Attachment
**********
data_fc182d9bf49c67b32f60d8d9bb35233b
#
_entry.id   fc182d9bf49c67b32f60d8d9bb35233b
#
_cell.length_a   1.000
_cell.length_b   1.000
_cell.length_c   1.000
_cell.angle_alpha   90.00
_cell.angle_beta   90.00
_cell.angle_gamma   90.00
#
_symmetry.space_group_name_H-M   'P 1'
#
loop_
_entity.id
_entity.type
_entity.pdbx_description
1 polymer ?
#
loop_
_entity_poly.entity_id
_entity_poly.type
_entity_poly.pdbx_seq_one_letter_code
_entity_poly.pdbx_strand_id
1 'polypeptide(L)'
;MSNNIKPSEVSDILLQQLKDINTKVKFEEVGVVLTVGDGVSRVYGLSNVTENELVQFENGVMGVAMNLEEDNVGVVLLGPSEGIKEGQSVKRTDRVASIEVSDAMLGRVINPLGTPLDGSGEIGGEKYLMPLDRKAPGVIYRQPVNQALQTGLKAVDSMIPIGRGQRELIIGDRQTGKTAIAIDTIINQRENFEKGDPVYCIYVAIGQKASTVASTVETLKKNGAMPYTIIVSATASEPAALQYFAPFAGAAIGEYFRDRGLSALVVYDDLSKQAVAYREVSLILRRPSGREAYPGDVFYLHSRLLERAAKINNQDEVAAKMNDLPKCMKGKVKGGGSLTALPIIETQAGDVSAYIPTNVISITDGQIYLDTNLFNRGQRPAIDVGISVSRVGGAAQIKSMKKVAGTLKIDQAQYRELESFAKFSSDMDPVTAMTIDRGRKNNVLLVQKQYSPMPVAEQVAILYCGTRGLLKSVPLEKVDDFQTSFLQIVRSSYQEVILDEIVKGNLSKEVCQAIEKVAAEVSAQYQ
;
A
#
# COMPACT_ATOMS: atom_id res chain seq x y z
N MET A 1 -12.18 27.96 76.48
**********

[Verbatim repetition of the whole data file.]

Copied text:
data_fc182d9bf49c67b32f60d8d9bb35233b
#
_entry.id   fc182d9bf49c67b32f60d8d9bb35233b
#
_cell.length_a   1.000
_cell.length_b   1.000
_cell.length_c   1.000
_cell.angle_alpha   90.00
_cell.angle_beta   90.00
_cell.angle_gamma   90.00
#
_symmetry.space_group_name_H-M   'P 1'
#
loop_
_entity.id
_entity.type
_entity.pdbx_description
1 polymer ?
#
loop_
_entity_poly.entity_id
_entity_poly.type
_entity_poly.pdbx_seq_one_letter_code
_entity_poly.pdbx_strand_id
1 'polypeptide(L)'
;MSNNIKPSEVSDILLQQLKDINTKVKFEEVGVVLTVGDGVSRVYGLSNVTENELVQFENGVMGVAMNLEEDNVGVVLLGPSEGIKEGQSVKRTDRVASIEVSDAMLGRVINPLGTPLDGSGEIGGEKYLMPLDRKAPGVIYRQPVNQALQTGLKAVDSMIPIGRGQRELIIGDRQTGKTAIAIDTIINQRENFEKGDPVYCIYVAIGQKASTVASTVETLKKNGAMPYTIIVSATASEPAALQYFAPFAGAAIGEYFRDRGLSALVVYDDLSKQAVAYREVSLILRRPSGREAYPGDVFYLHSRLLERAAKINNQDEVAAKMNDLPKCMKGKVKGGGSLTALPIIETQAGDVSAYIPTNVISITDGQIYLDTNLFNRGQRPAIDVGISVSRVGGAAQIKSMKKVAGTLKIDQAQYRELESFAKFSSDMDPVTAMTIDRGRKNNVLLVQKQYSPMPVAEQVAILYCGTRGLLKSVPLEKVDDFQTSFLQIVRSSYQEVILDEIVKGNLSKEVCQAIEKVAAEVSAQYQ
;
A
#
# COMPACT_ATOMS: atom_id res chain seq x y z
N MET A 1 -12.18 27.96 76.48